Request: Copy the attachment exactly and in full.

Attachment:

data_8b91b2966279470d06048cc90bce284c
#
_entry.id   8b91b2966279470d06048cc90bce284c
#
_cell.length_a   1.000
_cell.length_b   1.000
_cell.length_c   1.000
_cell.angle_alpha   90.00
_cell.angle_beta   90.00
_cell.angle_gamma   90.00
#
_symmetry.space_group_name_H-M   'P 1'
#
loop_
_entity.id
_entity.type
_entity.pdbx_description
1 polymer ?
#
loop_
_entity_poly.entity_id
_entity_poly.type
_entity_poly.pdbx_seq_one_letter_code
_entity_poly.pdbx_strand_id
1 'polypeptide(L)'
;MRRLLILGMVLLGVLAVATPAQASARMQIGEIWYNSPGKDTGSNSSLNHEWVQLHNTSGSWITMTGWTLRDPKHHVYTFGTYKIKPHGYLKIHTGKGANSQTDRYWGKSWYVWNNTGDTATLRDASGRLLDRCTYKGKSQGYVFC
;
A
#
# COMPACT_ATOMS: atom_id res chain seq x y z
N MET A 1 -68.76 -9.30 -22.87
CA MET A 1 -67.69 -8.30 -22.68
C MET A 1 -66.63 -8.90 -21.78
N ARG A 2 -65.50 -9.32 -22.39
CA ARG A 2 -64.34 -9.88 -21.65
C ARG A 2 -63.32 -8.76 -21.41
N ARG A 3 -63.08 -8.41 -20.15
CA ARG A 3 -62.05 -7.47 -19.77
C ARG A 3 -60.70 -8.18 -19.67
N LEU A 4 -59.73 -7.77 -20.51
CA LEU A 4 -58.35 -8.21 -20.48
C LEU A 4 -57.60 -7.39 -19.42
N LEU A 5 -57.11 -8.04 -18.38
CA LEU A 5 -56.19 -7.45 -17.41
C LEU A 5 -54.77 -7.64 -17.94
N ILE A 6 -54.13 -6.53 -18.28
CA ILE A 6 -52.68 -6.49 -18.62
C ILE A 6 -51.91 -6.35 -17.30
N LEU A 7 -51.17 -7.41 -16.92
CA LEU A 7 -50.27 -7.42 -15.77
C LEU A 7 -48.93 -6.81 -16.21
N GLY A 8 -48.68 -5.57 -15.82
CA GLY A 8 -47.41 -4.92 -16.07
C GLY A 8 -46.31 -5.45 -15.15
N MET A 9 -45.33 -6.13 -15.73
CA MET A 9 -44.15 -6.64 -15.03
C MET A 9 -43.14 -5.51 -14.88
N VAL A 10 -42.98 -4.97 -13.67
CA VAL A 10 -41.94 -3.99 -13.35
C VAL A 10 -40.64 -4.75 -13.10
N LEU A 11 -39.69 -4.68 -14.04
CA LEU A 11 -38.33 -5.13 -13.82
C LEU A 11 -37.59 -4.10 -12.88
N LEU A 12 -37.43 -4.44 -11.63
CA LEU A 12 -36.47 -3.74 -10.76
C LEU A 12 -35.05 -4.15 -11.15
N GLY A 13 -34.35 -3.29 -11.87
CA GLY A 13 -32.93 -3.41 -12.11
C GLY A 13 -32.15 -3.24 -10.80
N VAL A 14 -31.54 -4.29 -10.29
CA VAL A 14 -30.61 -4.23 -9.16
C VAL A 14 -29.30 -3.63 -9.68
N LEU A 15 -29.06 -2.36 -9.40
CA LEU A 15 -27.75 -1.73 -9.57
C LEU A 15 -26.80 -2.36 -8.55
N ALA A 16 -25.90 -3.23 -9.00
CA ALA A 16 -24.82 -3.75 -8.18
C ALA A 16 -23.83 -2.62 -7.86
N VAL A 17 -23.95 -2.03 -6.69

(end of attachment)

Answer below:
data_8b91b2966279470d06048cc90bce284c
#
_entry.id   8b91b2966279470d06048cc90bce284c
#
_cell.length_a   1.000
_cell.length_b   1.000
_cell.length_c   1.000
_cell.angle_alpha   90.00
_cell.angle_beta   90.00
_cell.angle_gamma   90.00
#
_symmetry.space_group_name_H-M   'P 1'
#
loop_
_entity.id
_entity.type
_entity.pdbx_description
1 polymer ?
#
loop_
_entity_poly.entity_id
_entity_poly.type
_entity_poly.pdbx_seq_one_letter_code
_entity_poly.pdbx_strand_id
1 'polypeptide(L)'
;MRRLLILGMVLLGVLAVATPAQASARMQIGEIWYNSPGKDTGSNSSLNHEWVQLHNTSGSWITMTGWTLRDPKHHVYTFGTYKIKPHGYLKIHTGKGANSQTDRYWGKSWYVWNNTGDTATLRDASGRLLDRCTYKGKSQGYVFC
;
A
#
# COMPACT_ATOMS: atom_id res chain seq x y z
N MET A 1 -68.76 -9.30 -22.87
CA MET A 1 -67.69 -8.30 -22.68
C MET A 1 -66.63 -8.90 -21.78
N ARG A 2 -65.50 -9.32 -22.39
CA ARG A 2 -64.34 -9.88 -21.65
C ARG A 2 -63.32 -8.76 -21.41
N ARG A 3 -63.08 -8.41 -20.15
CA ARG A 3 -62.05 -7.47 -19.77
C ARG A 3 -60.70 -8.18 -19.67
N LEU A 4 -59.73 -7.77 -20.51
CA LEU A 4 -58.35 -8.21 -20.48
C LEU A 4 -57.60 -7.39 -19.42
N LEU A 5 -57.11 -8.04 -18.38
CA LEU A 5 -56.19 -7.45 -17.41
C LEU A 5 -54.77 -7.64 -17.94
N ILE A 6 -54.13 -6.53 -18.28
CA ILE A 6 -52.68 -6.49 -18.62
C ILE A 6 -51.91 -6.35 -17.30
N LEU A 7 -51.17 -7.41 -16.92
CA LEU A 7 -50.27 -7.42 -15.77
C LEU A 7 -48.93 -6.81 -16.21
N GLY A 8 -48.68 -5.57 -15.82
CA GLY A 8 -47.41 -4.92 -16.07
C GLY A 8 -46.31 -5.45 -15.15
N MET A 9 -45.33 -6.13 -15.73
CA MET A 9 -44.15 -6.64 -15.03
C MET A 9 -43.14 -5.51 -14.88
N VAL A 10 -42.98 -4.97 -13.67
CA VAL A 10 -41.94 -3.99 -13.35
C VAL A 10 -40.64 -4.75 -13.10
N LEU A 11 -39.69 -4.68 -14.04
CA LEU A 11 -38.33 -5.13 -13.82
C LEU A 11 -37.59 -4.10 -12.88
N LEU A 12 -37.43 -4.44 -11.63
CA LEU A 12 -36.47 -3.74 -10.76
C LEU A 12 -35.05 -4.15 -11.15
N GLY A 13 -34.35 -3.29 -11.87
CA GLY A 13 -32.93 -3.41 -12.11
C GLY A 13 -32.15 -3.24 -10.80
N VAL A 14 -31.54 -4.29 -10.29
CA VAL A 14 -30.61 -4.23 -9.16
C VAL A 14 -29.30 -3.63 -9.68
N LEU A 15 -29.06 -2.36 -9.40
CA LEU A 15 -27.75 -1.73 -9.57
C LEU A 15 -26.80 -2.36 -8.55
N ALA A 16 -25.90 -3.23 -9.00
CA ALA A 16 -24.82 -3.75 -8.18
C ALA A 16 -23.83 -2.62 -7.86
N VAL A 17 -23.95 -2.03 -6.69